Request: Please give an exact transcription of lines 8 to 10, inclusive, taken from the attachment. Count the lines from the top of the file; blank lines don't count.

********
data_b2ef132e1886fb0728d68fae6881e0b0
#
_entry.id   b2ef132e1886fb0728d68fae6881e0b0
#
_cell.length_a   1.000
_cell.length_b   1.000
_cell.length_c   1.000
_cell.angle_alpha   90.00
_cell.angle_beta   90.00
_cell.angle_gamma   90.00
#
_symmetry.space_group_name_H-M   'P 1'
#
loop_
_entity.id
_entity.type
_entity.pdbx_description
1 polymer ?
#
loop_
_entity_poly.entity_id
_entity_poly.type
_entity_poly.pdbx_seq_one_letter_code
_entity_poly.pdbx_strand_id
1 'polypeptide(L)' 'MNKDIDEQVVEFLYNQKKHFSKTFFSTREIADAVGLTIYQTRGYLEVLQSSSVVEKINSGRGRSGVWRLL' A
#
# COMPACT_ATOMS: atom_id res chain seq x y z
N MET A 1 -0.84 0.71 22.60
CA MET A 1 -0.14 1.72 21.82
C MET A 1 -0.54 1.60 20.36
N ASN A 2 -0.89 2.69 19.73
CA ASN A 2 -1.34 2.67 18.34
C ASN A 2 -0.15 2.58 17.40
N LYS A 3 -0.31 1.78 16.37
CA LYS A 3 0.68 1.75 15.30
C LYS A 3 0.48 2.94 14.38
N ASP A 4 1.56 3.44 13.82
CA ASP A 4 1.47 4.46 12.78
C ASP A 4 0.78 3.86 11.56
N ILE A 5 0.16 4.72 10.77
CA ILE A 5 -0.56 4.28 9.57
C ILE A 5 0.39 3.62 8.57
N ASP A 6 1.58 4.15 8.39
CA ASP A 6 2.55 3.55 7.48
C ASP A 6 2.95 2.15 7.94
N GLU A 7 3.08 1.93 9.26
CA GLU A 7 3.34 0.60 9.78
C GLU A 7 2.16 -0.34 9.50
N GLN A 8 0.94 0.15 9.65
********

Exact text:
_cell.angle_alpha   90.00
_cell.angle_beta   90.00
_cell.angle_gamma   90.00